Gov’t must join allies in recognising the Soviet genocide of the Ukrainian people
Pauline Latham MP says the Government owes it to the large Ukrainian community in the UK to recognise the extermination of millions of their ancestors who died during Holodomor for what it is: a genocide.
Between 1932 and 1933, a man-made famine, instigated in Ukraine and neighboring Kuban by Soviet leader Joseph Stalin, resulted in the deaths of between seven million and 12 million people.
This Ukrainian Holodomor ran in parallel to waves of deportation and executions of prospering farmers, as well as religious, academic and cultural leaders.
In a nutshell, Stalin sought to impose his will on Ukraine by starving and murdering its people.
In 1932, The Soviet leader increased the basic grain procurement quota for the Ukraine by 44%, knowing that such an extraordinarily high quota would result in a shortage and the inability of peasants to feed themselves.
Such a goal would not have been achievable had the communists not already ruined the nation’s productivity by eliminating the best farmers.
At the height of the genocide, Ukrainians died at a rate of 25,000 per day and nearly one in four rural Ukrainians perished as a direct result.
During the winter of 1932-33 wore on, Ukraine became a panorama of horror. The roadsides were filled with the corpses of those who had died seeking food. The bodies, many of which snow concealed until the spring thaw, were unceremoniously dumped into mass graves by the communists.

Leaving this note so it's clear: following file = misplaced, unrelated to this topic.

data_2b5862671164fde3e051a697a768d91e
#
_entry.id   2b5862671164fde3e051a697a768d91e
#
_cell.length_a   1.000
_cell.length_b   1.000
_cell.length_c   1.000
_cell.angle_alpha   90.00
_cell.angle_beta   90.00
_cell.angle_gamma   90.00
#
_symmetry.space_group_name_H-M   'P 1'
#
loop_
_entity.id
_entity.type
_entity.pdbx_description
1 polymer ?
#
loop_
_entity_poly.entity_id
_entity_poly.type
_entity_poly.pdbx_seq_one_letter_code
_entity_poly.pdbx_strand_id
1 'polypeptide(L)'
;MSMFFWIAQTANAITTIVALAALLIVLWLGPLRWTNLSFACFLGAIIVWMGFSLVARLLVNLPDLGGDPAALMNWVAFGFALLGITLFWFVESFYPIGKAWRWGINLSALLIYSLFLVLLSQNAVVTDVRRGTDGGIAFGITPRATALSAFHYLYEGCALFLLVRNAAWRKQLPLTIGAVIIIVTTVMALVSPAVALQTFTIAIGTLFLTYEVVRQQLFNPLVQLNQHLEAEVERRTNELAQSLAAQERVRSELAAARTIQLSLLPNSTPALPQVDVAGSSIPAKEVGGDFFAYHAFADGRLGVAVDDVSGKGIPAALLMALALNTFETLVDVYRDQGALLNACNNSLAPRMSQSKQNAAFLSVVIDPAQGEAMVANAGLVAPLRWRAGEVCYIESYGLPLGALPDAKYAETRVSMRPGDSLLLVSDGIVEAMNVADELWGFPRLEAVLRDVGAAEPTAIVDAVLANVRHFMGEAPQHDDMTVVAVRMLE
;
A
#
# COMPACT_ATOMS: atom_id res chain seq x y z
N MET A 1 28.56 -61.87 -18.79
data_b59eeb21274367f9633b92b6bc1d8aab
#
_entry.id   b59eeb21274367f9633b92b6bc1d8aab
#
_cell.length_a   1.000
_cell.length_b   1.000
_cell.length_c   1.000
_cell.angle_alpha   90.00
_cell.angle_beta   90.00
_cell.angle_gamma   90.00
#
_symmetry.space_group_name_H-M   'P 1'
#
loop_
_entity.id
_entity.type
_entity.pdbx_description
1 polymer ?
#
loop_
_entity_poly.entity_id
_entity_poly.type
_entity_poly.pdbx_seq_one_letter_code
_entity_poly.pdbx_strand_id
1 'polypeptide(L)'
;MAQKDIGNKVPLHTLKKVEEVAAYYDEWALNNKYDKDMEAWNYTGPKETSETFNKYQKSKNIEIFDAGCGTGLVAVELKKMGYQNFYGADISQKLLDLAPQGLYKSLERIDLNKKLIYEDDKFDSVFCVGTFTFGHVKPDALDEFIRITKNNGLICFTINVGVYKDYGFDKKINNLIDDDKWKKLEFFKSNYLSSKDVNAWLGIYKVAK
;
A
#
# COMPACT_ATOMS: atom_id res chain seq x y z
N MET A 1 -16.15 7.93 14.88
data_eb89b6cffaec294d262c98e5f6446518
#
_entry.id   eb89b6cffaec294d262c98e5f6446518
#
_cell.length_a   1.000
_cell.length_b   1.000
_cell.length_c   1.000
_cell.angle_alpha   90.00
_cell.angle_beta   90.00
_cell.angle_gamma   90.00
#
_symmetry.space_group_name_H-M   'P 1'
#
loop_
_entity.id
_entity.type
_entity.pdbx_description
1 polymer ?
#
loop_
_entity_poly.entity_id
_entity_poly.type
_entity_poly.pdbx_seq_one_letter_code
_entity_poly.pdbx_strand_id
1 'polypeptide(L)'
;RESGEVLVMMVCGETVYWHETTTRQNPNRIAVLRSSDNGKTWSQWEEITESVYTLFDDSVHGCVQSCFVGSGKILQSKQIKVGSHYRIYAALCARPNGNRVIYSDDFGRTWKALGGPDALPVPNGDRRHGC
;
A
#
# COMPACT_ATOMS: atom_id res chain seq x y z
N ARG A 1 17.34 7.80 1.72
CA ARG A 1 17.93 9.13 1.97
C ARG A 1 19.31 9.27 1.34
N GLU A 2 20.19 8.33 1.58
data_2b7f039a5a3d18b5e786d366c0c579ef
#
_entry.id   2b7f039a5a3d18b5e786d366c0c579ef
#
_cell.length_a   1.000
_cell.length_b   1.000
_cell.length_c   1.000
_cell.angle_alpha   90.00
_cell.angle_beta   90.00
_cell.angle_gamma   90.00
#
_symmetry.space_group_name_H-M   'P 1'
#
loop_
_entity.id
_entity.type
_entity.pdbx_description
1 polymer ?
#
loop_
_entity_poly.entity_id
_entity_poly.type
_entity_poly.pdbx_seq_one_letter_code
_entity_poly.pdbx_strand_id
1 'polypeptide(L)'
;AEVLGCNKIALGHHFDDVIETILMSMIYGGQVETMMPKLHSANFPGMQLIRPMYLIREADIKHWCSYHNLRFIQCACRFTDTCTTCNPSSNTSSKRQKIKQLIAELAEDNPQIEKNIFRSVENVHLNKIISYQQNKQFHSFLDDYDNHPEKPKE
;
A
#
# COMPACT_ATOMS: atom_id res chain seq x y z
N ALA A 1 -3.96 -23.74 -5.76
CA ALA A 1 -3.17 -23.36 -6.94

Many others died of starvation in their homes, with some choosing to end the process by suicide, commonly by hanging—if they had the strength to do it.
One American correspondent reported: “The bodies of some were reduced to skeletons, with their skin hanging grayish-yellow and loose over their bones. Their faces looked like rubber masks with large, bulging, immobile eyes. Their necks seemed to have shrunk onto their shoulders. The look in their eyes was glassy, heralding their approaching death.”
At the same time, the Soviet Union dumped 1.7 million tonnes of grain on western markets. Nearly a fifth of a tonne of grain was exported for each person who died of starvation. More than 3 million children born in 1932 and 1933 died of starvation.
The Holodomor was kept out of official history until 1991, when Ukraine, a country of 47 million people, finally won its independence.
Since then, it has been recognised as a “crime against humanity” by the European Parliament but as genocide in Ukraine and 16 others countries, including the United States, Canada and Australia.
Meanwhile, the Russian Federation only considers it part of the wider famine across the Soviet Union.
So, why is it important for the Government to adopt the word genocide to describe the Holodomor?
Since 1932, using starvation as a weapon to control people has become standard among communist regimes. We have seen it in China, North Korea, Ethiopia, Cambodia and Zimbabwe. We need to send the strongest possible signal that it can never happen again.
We also owe it to the large Ukrainian community in the UK to recognise the extermination of millions of their ancestors who died.
We need to demonstrate our support for basic human morality and respect for life.